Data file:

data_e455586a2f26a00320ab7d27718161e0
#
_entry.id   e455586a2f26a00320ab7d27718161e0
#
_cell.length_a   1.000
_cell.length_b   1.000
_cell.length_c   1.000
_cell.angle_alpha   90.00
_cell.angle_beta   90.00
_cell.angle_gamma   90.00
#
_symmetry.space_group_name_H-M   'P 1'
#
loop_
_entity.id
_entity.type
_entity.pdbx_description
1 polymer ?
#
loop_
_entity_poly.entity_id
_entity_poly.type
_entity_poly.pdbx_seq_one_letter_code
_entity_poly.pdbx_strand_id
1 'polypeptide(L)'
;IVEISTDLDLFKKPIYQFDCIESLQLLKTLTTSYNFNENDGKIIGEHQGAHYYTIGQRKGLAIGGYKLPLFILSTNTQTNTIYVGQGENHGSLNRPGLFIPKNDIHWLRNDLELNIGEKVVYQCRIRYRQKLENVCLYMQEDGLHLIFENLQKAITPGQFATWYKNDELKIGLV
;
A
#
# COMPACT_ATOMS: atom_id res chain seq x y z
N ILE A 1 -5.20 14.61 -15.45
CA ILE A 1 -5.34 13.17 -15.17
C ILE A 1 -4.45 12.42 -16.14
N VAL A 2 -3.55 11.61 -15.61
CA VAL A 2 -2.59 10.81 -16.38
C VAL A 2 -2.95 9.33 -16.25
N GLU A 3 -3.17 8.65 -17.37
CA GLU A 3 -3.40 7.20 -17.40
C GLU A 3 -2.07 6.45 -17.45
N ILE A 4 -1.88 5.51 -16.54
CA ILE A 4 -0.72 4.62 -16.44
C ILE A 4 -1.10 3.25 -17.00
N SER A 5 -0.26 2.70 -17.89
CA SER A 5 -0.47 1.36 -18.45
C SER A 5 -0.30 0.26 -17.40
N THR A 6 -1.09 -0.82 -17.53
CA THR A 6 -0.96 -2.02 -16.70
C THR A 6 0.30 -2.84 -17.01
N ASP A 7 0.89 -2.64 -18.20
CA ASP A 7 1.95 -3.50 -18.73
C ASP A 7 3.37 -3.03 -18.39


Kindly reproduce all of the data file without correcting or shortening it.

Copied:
data_e455586a2f26a00320ab7d27718161e0
#
_entry.id   e455586a2f26a00320ab7d27718161e0
#
_cell.length_a   1.000
_cell.length_b   1.000
_cell.length_c   1.000
_cell.angle_alpha   90.00
_cell.angle_beta   90.00
_cell.angle_gamma   90.00
#
_symmetry.space_group_name_H-M   'P 1'
#
loop_
_entity.id
_entity.type
_entity.pdbx_description
1 polymer ?
#
loop_
_entity_poly.entity_id
_entity_poly.type
_entity_poly.pdbx_seq_one_letter_code
_entity_poly.pdbx_strand_id
1 'polypeptide(L)'
;IVEISTDLDLFKKPIYQFDCIESLQLLKTLTTSYNFNENDGKIIGEHQGAHYYTIGQRKGLAIGGYKLPLFILSTNTQTNTIYVGQGENHGSLNRPGLFIPKNDIHWLRNDLELNIGEKVVYQCRIRYRQKLENVCLYMQEDGLHLIFENLQKAITPGQFATWYKNDELKIGLV
;
A
#
# COMPACT_ATOMS: atom_id res chain seq x y z
N ILE A 1 -5.20 14.61 -15.45
CA ILE A 1 -5.34 13.17 -15.17
C ILE A 1 -4.45 12.42 -16.14
N VAL A 2 -3.55 11.61 -15.61
CA VAL A 2 -2.59 10.81 -16.38
C VAL A 2 -2.95 9.33 -16.25
N GLU A 3 -3.17 8.65 -17.37
CA GLU A 3 -3.40 7.20 -17.40
C GLU A 3 -2.07 6.45 -17.45
N ILE A 4 -1.88 5.51 -16.54
CA ILE A 4 -0.72 4.62 -16.44
C ILE A 4 -1.10 3.25 -17.00
N SER A 5 -0.26 2.70 -17.89
CA SER A 5 -0.47 1.36 -18.45
C SER A 5 -0.30 0.26 -17.40
N THR A 6 -1.09 -0.82 -17.53
CA THR A 6 -0.96 -2.02 -16.70
C THR A 6 0.30 -2.84 -17.01
N ASP A 7 0.89 -2.64 -18.20
CA ASP A 7 1.95 -3.50 -18.73
C ASP A 7 3.37 -3.03 -18.39